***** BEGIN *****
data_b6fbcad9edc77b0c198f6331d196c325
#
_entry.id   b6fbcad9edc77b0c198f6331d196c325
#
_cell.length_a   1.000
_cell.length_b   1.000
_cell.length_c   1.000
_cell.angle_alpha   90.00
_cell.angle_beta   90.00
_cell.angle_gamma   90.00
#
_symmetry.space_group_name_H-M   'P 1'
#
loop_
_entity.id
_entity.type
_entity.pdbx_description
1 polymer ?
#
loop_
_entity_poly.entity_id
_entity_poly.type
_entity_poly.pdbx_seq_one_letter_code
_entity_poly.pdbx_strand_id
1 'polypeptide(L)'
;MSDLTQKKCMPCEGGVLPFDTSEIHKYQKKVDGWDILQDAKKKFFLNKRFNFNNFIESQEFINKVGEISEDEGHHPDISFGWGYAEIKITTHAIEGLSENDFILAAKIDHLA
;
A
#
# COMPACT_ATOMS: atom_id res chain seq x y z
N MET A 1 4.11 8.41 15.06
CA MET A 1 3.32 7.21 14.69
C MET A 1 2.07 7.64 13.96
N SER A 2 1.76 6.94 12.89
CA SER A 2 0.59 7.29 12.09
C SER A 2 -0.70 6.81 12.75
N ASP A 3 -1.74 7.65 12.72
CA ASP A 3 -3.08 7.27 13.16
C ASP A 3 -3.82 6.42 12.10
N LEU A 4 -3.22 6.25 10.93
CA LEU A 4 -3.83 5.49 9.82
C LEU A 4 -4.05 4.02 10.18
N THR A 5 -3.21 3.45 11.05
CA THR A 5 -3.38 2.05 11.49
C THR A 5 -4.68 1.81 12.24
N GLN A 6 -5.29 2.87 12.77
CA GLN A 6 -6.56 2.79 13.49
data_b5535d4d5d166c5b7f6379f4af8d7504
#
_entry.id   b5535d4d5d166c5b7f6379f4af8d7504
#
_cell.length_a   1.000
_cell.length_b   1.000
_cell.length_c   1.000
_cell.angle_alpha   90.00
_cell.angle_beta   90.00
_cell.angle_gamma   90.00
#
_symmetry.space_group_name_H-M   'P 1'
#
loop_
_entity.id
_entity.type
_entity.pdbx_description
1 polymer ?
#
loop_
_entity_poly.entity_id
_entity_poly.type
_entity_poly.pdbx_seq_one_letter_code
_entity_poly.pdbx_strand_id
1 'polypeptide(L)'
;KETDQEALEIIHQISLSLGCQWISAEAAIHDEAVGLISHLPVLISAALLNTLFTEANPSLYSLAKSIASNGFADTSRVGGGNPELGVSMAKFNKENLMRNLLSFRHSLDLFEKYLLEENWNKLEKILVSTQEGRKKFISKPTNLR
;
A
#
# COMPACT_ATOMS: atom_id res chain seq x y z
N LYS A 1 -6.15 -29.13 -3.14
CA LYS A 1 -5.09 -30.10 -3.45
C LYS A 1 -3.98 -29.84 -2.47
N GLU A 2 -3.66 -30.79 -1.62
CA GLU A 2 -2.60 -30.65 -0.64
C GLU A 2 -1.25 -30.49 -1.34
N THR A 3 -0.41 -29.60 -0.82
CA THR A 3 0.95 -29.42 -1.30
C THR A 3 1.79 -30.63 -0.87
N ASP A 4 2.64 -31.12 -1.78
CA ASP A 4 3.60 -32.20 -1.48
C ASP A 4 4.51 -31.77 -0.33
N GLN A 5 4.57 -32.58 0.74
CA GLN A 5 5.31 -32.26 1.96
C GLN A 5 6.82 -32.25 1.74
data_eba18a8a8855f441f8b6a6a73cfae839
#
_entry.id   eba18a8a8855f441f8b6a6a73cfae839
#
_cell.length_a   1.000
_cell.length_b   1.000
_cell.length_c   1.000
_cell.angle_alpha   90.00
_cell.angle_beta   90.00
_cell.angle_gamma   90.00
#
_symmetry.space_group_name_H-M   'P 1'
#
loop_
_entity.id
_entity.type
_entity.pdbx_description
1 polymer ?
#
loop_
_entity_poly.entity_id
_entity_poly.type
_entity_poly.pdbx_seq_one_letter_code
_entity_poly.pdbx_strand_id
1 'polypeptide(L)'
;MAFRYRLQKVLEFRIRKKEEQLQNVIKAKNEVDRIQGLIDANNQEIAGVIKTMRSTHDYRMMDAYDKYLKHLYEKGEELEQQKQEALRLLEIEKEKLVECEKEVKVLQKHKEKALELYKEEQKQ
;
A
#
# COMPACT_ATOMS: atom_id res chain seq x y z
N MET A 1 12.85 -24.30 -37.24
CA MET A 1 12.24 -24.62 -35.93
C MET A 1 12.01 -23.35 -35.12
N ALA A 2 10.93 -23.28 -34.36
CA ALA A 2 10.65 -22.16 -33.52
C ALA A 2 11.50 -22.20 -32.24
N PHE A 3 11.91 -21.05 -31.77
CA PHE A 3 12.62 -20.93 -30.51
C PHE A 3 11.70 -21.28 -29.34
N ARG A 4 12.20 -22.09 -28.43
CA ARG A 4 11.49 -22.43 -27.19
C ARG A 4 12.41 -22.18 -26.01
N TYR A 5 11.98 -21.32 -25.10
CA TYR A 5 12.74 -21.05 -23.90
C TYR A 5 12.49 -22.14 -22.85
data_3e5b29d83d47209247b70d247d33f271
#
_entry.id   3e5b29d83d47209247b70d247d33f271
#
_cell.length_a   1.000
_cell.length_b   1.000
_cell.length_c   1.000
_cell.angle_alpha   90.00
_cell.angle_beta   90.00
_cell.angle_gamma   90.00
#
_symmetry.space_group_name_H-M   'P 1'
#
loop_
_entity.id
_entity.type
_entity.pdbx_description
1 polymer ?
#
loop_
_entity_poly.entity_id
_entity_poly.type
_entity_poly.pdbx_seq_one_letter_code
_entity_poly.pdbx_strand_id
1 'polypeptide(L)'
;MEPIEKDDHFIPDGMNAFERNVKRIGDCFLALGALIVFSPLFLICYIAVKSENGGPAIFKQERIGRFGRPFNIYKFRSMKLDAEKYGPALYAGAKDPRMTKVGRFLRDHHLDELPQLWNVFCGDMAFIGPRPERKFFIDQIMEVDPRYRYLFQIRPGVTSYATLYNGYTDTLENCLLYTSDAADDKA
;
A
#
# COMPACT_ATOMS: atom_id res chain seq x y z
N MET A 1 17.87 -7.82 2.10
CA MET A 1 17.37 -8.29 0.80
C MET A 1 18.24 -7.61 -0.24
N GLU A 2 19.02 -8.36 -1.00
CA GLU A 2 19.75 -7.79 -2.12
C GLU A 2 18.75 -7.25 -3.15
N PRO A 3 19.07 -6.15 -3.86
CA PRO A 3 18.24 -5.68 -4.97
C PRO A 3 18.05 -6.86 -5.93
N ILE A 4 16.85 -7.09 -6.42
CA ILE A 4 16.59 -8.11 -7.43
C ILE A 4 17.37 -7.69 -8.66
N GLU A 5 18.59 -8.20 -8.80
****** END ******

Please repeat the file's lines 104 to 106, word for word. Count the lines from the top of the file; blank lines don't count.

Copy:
_symmetry.space_group_name_H-M   'P 1'
#
loop_